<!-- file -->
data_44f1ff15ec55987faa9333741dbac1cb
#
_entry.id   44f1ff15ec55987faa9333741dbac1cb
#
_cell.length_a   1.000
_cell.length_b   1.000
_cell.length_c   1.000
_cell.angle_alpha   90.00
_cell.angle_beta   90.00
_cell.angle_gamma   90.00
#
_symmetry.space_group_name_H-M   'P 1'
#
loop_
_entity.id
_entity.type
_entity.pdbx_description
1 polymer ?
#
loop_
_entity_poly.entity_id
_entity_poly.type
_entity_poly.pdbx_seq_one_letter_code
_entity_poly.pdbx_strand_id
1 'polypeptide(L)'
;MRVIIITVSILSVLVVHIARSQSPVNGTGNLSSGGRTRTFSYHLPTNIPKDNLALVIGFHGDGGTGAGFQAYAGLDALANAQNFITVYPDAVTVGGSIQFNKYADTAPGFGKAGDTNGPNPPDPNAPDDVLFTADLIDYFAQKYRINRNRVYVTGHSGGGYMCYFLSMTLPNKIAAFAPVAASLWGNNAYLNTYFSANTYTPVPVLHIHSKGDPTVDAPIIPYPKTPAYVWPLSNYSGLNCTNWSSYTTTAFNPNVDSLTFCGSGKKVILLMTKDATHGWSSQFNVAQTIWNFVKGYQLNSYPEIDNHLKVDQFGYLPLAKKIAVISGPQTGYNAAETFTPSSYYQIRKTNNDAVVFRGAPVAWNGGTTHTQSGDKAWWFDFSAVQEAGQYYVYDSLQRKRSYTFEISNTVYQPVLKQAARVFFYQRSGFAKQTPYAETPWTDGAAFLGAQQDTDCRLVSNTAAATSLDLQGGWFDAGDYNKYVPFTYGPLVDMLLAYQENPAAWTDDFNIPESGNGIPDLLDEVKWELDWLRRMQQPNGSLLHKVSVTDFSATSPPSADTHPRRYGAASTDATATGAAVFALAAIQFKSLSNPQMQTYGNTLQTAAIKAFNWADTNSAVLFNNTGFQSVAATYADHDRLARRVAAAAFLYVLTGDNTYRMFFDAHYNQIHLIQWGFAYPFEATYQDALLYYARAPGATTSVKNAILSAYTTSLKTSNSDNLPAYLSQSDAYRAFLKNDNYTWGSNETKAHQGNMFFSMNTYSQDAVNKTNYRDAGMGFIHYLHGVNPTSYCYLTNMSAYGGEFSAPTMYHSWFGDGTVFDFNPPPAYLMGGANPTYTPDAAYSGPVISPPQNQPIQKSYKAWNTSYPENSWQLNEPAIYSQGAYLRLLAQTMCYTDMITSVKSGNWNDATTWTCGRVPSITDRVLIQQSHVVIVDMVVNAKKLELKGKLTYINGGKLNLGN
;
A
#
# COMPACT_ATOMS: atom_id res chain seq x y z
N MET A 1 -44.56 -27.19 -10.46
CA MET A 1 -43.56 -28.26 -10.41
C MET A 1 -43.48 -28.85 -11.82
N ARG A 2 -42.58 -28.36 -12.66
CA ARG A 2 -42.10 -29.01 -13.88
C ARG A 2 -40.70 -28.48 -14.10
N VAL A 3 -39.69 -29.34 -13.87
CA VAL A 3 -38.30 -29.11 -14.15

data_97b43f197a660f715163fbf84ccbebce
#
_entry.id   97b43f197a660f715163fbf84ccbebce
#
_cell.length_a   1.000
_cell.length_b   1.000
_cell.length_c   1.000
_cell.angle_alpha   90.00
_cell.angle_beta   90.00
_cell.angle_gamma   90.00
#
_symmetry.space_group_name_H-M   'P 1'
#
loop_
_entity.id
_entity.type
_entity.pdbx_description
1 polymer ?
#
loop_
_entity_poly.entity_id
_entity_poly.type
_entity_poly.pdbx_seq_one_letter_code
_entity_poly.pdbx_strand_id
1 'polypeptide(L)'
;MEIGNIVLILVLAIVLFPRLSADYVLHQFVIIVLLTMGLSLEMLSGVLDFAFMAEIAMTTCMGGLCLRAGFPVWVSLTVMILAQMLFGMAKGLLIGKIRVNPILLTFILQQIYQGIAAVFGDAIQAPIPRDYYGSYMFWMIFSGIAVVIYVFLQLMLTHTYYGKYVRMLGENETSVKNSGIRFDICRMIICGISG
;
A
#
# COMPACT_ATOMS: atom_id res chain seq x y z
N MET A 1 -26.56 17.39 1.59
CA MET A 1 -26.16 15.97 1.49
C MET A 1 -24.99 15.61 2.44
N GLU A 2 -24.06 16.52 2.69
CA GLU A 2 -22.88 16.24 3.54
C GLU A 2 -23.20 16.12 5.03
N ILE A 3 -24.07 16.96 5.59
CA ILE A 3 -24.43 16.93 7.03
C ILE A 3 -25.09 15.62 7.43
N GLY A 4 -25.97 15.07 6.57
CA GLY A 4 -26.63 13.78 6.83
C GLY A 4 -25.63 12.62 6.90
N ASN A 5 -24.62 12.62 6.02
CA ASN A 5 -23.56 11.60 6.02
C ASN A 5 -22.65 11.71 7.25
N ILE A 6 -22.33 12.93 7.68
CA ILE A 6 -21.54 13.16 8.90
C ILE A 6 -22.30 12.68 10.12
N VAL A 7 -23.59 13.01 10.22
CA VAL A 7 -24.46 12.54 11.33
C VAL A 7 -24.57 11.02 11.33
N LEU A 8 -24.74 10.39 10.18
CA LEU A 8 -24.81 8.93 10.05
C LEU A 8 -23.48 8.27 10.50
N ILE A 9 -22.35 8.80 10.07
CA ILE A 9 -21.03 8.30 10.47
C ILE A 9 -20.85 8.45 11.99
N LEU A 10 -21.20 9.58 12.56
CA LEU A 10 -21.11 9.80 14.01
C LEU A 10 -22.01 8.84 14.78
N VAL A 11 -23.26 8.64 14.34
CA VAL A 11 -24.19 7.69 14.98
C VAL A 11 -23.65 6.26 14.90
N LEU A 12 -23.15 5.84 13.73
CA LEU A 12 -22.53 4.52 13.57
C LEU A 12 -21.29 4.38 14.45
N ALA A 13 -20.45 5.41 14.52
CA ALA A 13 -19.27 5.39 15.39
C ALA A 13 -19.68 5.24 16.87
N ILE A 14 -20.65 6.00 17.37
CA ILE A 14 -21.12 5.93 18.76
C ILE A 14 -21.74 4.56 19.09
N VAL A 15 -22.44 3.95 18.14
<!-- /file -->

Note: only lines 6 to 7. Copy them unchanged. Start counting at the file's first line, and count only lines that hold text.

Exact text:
_cell.length_b   1.000
_cell.length_c   1.000